Round 7 saw both fighters unload flurries on each other, and while the round was probably close in terms of score, Stan seemed to take more damage then Smith did. Round 8 saw both fighters clobber each other, but now we are starting to see the chinks in Stan's armor. While he has been scoring quite well up until this moment, he seems to have spent his gas tank by the end of this round, and Smith seems like he could go another 12 rounds if need be. Round 9 saw that conditioning is the most important attribute to any fighter, as Stan's tools all but seem spent, now. His bloody, and barely moving, he basically just survived this round.

Round 10, and Maurice continues to pressure Stan. All hoped seemed lost, when Smith missed a turning kick, and Stan started to capitalize by backing Smith into the netural corner and unloading a blitzkrieg of punches. This may have been the end if Stan's cardio was sufficient, but it wasn't, and Stan gassed before he could really break through. Still, it was a great showing from Stan, who managed to make it through this round. Rounds 11 and 12 saw Stan give all he had, but he simply didn't have enough to follow up any of his punches with combinations. He was able to weather the storm and make it to a split decision, but it wasn't his night. A great fight, and an impressive showing from both men.

https://youtu.be/o98kEQLmRG8

 

Ex DEA agent Darnell Garcia was recently sentenced to 80 years in prison. Many know of Garcia as being a former Karate Champion and having been one of Chuck Norris's top students. He had also carved out a small space in the martial arts fabric of Hollywood, having been involved in 9 productions from 73-84. In his recently trial it was alleged that he was able to amass over 3 million dollars in an offshore bank account from drug trafficking, by leveraging his DEA connections, and from the collusion of other corrupt members of the agency. Garcia was fined 1.17 million dollars and will be eligible for parole after serving at least 27 years of his sentence.

 

Edited: 1/19/20 11:18 PM
1/9/20
Posts: 37

What did Dave Meltzer have to say about all of this?  5-27-91 "PWFG ran on 5/16 in Korakuen Hall drawing a full house of 2,250 as Masaharu Funaki beat Jumbo Barretta in the main event in 9:40 with an armlock, Naoki Sano beat Wayne Shamrock (Vince Tirelli) in 26:15 plus Yoshiaki Fujiwara beat Wellington Wilkins Jr. and Bart Vail and Minoru Suzuki won over newcomers making their pro debuts. PWF announced its next show for 7/26 at Tokyo Bay NK Hall, a 7,000 seat building which means they need a strong line-up.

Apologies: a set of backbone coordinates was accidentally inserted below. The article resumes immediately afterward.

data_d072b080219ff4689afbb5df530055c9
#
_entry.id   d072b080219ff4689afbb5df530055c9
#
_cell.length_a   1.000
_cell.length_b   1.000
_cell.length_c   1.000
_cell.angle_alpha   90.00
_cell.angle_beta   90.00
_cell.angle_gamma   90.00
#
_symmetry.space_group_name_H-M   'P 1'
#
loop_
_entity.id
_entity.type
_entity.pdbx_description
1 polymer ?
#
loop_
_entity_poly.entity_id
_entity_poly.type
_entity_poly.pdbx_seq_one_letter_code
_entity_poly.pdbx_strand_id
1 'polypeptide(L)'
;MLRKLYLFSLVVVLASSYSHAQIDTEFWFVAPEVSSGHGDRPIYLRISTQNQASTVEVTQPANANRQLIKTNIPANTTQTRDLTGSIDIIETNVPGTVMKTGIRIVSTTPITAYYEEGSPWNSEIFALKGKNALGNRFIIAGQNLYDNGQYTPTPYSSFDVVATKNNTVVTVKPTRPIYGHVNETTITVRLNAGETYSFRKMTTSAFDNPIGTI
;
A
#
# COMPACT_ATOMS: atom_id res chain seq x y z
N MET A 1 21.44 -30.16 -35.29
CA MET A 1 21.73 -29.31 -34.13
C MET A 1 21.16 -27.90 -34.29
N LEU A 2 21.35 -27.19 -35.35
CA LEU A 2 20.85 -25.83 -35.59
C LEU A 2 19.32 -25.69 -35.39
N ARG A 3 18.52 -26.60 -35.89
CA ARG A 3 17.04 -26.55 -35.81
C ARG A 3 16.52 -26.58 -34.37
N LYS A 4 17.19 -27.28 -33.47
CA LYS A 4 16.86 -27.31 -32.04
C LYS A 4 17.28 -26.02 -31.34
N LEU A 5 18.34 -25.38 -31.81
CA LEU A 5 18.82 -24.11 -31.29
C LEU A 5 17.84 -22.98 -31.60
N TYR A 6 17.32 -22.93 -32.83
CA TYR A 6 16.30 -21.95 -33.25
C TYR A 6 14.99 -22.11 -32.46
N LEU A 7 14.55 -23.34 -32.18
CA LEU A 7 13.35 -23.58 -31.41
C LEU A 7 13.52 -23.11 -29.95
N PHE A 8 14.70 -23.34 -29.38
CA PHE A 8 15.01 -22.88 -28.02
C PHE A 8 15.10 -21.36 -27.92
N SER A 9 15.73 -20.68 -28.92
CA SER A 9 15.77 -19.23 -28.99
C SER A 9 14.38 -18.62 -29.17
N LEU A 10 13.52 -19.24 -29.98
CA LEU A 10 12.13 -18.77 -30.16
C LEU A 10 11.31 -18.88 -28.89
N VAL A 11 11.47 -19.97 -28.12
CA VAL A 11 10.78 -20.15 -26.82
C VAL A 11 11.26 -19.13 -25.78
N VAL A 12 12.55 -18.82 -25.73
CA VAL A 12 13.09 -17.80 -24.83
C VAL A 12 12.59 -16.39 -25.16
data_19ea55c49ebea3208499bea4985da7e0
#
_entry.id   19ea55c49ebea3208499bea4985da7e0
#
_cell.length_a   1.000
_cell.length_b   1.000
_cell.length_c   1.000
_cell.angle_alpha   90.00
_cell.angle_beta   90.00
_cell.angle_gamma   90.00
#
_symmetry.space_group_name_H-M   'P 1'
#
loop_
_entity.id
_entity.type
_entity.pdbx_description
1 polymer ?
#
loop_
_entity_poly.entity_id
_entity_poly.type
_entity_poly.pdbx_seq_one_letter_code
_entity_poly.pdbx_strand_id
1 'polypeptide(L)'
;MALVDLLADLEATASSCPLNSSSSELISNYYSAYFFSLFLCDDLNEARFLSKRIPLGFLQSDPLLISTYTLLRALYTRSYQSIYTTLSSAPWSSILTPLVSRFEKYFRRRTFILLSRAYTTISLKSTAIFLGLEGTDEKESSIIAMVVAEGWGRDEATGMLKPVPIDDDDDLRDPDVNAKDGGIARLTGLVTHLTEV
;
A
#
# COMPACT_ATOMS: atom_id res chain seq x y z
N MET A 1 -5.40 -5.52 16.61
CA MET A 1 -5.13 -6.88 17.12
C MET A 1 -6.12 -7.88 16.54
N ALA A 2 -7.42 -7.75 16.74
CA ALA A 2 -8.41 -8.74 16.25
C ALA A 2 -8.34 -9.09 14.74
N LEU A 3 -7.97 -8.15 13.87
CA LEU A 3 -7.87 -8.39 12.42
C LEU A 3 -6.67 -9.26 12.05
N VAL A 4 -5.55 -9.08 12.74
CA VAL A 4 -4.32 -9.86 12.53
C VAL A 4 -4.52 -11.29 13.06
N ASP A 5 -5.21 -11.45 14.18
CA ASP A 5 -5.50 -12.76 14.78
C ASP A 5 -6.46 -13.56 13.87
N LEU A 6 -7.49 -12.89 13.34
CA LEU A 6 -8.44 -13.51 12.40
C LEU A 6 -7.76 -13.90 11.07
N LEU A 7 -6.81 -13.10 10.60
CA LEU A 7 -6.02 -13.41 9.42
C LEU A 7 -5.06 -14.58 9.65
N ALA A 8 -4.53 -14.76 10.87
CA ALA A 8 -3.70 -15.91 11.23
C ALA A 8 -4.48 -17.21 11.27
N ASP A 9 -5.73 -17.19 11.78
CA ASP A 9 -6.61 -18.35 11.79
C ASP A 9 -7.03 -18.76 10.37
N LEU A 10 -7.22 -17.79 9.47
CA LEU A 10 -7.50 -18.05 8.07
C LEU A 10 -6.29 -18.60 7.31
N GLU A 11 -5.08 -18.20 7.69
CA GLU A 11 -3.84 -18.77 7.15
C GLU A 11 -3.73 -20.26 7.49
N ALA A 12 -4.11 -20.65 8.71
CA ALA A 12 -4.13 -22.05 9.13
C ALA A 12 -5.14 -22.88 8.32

6-3-91 "

Satoru Sayama returned to pro wrestling, sort of. Sayama was the color commentator on the television broadcast of Akira Maeda's debut "Rings" show on the WOWWOW network (equivalent to HBO in the U.S., WOWWOW also airs SWS).

Takada's UWFI is having talks about bringing Bob Backlund back.

Jerry Flynn is headed to PWFG

UWFI on 6/6 in Korakuen Hall has Takada vs. J.T. Southern, Shigeo Miyato vs. Yamazaki, Yoji Anjyo vs. Tatsuo Nakano and Kiyoshi Tamura vs. Tom Burton.

Fujiwara's PWF on 7/26 at Tokyo Bay NK Hall as Fujiwara vs. Funaki and Minoru Suzuki vs. Sano.

Wayne Shamrock (Vince Tirelli) was very impressive on the last PWF show in his match with Sano, that went 26 minutes. Shamrock was an amateur wrestling champ and also won some tough-man contests in the states.

6-10-91 "This is how JWJ reported on the status of the various groups using the old UWF style: "UWFI consists of seven ex-UWF wrestlers and wanted the succession to the name and image of the UWF. However, to their regret, they couldn't obtain the right to use the Universal Wrestling Federation name so they called themselves Union of Professional Wrestling Force International for similar initials. They have enough Japanese wrestlers to run a promotion but they have no foreign talent that can really wrestle. to make matters worse, they have neither money nor television and they don't even have a training gym right now. Obviously, this group is the weakest one of the three. In the ring, they wrestle UWF style and rules basically. The only change is when the match begins, a wrestler has 15 points. A guy loses three points for a knockdown, one for a rope escape from a submission hold and one for a solid suplex. If the guys point total goes down to zero, he is declared the loser automatically. In addition, they have a doubles (tag team) category, in which case they start with 21 points. Considering there were no tag team matches in the UWF, that's something new. There is nothing wrong with that because they need something new, however if it "kills" the image of this being a "shoot" because a tag-team match is considered as a work here, problems will result. Their first card (5/10) drew a sellout of 2,300 fans at Korakuen Hall and all tickets were sold within 15 minutes of them going on sale. The crowd popped like crazy when wrestlers entered the arena with the old UWF theme song. With all ex-UWF wrestlers gone, Maeda was left alone to start his new promotion. Chris Dolman's help was the only strong point of this group. However, things turned when JSB decided to televise all of Maeda's shows. With the help of Dolman and JSB, he ran his first card at Yokohama Arena (capacity 17,010). The card drew 11,000 so the big arena was nowhere near full. In fact, the crowd was the same as when the SWS debuted at the arena last October, but the paid attendance was a lot more. UWF Fujiwara-Gumi changed its name to Professional Wrestling Fujiwara-Gumi (PWF) because they have to work with the SWS, so the UWF name was dropped. Their first show on 3/3 sold out all tickets within 30 minutes, but tickets didn't sell as quickly for the second show on 5/16. In fact, even ringside tickets were still available the day of the card, but the building ended up being packed full with a sellout crowd of 2,250. There is another sport in Japan called SAW (Submission Arts Wrestling) which is said to be a real sport under almost the same rules as the old UWF except that kicks are banned. A unique rule is that if a man uses a sleeper, if the opponent doesn't submit or is put out within 10 seconds, he has to break the hold